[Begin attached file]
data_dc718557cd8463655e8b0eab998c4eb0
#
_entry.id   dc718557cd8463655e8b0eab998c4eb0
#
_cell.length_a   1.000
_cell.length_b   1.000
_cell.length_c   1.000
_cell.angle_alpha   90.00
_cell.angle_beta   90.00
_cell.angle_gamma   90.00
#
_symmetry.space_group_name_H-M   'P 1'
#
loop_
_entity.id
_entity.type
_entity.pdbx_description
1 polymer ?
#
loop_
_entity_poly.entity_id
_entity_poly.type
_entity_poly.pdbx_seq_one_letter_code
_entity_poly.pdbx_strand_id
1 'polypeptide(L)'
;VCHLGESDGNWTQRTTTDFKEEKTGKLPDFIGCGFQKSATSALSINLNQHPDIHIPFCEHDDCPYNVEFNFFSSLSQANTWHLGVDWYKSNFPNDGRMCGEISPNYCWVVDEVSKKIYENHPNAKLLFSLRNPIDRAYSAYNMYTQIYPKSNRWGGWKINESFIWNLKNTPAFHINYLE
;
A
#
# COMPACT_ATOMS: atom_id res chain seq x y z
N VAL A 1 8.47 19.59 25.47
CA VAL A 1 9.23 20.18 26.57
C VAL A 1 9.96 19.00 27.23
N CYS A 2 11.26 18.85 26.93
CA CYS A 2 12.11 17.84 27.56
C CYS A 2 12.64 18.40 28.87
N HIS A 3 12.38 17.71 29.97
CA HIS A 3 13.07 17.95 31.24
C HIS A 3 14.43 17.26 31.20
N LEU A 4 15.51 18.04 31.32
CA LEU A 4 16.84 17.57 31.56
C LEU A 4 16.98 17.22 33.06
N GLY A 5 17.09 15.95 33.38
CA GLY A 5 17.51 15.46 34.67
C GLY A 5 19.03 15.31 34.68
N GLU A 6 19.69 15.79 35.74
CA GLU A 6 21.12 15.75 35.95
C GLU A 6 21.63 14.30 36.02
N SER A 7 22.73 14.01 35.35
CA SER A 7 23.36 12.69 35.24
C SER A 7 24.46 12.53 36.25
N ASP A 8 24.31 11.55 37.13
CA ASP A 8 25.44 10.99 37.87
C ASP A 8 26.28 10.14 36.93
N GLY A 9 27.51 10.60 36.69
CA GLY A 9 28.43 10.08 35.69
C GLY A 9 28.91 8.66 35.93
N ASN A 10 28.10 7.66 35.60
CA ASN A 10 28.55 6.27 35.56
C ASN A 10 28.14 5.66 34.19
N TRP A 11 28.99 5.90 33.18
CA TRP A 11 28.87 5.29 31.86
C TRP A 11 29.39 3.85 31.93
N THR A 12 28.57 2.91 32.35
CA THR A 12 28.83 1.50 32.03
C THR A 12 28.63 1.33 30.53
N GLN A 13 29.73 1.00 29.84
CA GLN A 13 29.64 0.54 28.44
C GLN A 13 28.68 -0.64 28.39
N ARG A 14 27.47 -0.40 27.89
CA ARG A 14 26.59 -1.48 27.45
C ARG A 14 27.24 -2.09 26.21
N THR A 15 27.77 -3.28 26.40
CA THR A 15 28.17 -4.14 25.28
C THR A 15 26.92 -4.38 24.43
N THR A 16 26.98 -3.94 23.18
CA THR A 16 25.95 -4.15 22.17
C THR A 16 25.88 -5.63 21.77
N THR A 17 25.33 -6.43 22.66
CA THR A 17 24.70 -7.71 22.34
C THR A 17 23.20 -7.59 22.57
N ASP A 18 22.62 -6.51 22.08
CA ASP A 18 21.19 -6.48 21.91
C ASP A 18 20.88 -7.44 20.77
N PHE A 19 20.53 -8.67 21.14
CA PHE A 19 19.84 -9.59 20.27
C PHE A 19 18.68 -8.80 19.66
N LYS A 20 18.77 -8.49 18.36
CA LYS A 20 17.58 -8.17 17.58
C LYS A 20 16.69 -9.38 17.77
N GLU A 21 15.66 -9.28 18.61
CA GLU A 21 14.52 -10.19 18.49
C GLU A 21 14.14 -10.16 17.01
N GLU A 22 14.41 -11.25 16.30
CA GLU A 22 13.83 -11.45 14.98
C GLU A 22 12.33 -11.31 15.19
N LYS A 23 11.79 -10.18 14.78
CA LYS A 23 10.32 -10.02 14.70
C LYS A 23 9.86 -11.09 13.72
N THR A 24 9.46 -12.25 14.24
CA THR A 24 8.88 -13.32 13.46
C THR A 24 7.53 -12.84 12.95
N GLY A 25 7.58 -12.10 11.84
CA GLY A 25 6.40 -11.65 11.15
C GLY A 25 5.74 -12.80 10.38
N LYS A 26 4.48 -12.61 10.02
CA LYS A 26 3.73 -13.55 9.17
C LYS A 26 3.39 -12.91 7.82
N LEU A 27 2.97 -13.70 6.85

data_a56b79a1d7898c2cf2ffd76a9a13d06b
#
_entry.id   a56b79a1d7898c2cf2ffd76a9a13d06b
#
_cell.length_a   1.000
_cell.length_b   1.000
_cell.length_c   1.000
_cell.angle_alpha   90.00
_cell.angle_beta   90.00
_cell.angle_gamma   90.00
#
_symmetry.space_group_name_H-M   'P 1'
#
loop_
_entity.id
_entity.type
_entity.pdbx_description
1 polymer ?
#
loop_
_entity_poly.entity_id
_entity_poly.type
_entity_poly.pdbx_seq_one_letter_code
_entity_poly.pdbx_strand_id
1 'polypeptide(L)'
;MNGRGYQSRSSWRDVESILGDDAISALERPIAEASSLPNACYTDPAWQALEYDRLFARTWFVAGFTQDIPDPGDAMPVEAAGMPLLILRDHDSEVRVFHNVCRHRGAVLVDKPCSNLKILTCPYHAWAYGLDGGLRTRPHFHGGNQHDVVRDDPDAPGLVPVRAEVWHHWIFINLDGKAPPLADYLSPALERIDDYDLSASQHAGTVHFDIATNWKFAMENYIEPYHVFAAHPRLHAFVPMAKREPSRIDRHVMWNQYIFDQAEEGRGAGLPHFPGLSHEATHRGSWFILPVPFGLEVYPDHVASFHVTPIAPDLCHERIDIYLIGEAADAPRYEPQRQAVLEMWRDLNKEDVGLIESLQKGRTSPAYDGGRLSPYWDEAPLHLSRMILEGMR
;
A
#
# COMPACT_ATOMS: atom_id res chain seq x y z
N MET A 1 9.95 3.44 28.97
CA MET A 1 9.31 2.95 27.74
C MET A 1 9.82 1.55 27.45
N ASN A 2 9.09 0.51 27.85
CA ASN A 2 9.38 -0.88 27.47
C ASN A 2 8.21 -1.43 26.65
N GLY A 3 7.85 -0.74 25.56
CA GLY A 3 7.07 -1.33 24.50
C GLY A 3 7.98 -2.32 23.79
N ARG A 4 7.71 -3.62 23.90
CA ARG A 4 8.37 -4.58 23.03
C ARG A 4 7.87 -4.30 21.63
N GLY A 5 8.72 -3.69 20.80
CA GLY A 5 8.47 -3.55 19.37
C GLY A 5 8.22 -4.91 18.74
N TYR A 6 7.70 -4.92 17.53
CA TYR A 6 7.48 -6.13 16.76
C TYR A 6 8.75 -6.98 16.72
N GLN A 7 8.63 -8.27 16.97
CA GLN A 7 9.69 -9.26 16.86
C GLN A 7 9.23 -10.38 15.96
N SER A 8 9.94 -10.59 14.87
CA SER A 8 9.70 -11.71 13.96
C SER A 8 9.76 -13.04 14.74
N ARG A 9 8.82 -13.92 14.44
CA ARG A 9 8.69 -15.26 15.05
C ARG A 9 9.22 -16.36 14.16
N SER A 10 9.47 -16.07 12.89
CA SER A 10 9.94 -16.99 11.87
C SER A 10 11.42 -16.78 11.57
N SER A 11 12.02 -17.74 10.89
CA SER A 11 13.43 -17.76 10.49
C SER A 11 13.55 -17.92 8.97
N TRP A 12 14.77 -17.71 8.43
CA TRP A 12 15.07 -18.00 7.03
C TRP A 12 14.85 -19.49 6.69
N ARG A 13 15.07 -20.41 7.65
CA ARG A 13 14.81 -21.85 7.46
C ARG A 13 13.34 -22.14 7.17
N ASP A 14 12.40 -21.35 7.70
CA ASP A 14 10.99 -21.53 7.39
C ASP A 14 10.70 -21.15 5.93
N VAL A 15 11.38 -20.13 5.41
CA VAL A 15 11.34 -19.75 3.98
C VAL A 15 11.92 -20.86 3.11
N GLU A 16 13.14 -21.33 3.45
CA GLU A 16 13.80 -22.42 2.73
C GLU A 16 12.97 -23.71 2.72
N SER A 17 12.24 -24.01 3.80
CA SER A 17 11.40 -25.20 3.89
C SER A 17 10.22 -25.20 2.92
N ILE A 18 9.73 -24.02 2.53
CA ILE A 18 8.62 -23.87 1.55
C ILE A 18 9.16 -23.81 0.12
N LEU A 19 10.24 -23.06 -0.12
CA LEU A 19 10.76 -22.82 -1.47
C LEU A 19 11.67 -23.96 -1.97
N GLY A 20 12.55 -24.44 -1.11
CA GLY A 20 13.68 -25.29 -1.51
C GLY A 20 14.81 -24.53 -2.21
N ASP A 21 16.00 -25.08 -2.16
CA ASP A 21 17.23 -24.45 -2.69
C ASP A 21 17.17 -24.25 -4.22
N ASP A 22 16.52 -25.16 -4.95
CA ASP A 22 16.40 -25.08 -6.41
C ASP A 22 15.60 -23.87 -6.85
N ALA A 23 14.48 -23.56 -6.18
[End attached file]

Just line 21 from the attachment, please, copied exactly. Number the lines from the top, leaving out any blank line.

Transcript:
_entity_poly.entity_id